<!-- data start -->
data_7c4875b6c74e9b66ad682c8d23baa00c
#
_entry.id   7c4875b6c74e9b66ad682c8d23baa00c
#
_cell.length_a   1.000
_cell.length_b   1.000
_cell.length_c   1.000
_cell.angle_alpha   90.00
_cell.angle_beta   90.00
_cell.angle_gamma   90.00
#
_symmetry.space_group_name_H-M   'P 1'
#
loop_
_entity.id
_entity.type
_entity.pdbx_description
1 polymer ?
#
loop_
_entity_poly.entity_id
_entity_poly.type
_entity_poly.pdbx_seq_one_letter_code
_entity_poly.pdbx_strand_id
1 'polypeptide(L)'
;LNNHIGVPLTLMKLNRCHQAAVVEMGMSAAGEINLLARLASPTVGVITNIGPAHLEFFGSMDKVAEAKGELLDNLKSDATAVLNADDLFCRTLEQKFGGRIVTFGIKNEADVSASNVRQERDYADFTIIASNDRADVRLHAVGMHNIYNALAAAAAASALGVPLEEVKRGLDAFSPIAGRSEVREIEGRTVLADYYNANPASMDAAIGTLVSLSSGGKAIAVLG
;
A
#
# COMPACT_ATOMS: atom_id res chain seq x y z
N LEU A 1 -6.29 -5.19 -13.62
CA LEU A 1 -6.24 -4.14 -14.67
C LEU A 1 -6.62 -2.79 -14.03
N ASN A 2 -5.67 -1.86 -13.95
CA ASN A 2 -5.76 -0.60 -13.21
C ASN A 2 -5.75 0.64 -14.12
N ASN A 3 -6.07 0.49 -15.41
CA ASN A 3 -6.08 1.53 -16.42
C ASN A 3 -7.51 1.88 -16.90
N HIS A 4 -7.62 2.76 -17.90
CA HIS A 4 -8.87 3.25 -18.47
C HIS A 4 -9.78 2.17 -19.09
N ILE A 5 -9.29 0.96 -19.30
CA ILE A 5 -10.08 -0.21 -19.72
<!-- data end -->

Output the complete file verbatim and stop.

data_7c4875b6c74e9b66ad682c8d23baa00c
#
_entry.id   7c4875b6c74e9b66ad682c8d23baa00c
#
_cell.length_a   1.000
_cell.length_b   1.000
_cell.length_c   1.000
_cell.angle_alpha   90.00
_cell.angle_beta   90.00
_cell.angle_gamma   90.00
#
_symmetry.space_group_name_H-M   'P 1'
#
loop_
_entity.id
_entity.type
_entity.pdbx_description
1 polymer ?
#
loop_
_entity_poly.entity_id
_entity_poly.type
_entity_poly.pdbx_seq_one_letter_code
_entity_poly.pdbx_strand_id
1 'polypeptide(L)'
;LNNHIGVPLTLMKLNRCHQAAVVEMGMSAAGEINLLARLASPTVGVITNIGPAHLEFFGSMDKVAEAKGELLDNLKSDATAVLNADDLFCRTLEQKFGGRIVTFGIKNEADVSASNVRQERDYADFTIIASNDRADVRLHAVGMHNIYNALAAAAAASALGVPLEEVKRGLDAFSPIAGRSEVREIEGRTVLADYYNANPASMDAAIGTLVSLSSGGKAIAVLG
;
A
#
# COMPACT_ATOMS: atom_id res chain seq x y z
N LEU A 1 -6.29 -5.19 -13.62
CA LEU A 1 -6.24 -4.14 -14.67
C LEU A 1 -6.62 -2.79 -14.03
N ASN A 2 -5.67 -1.86 -13.95
CA ASN A 2 -5.76 -0.60 -13.21
C ASN A 2 -5.75 0.64 -14.12
N ASN A 3 -6.07 0.49 -15.41
CA ASN A 3 -6.08 1.53 -16.42
C ASN A 3 -7.51 1.88 -16.90
N HIS A 4 -7.62 2.76 -17.90
CA HIS A 4 -8.87 3.25 -18.47
C HIS A 4 -9.78 2.17 -19.09
N ILE A 5 -9.29 0.96 -19.30
CA ILE A 5 -10.08 -0.21 -19.72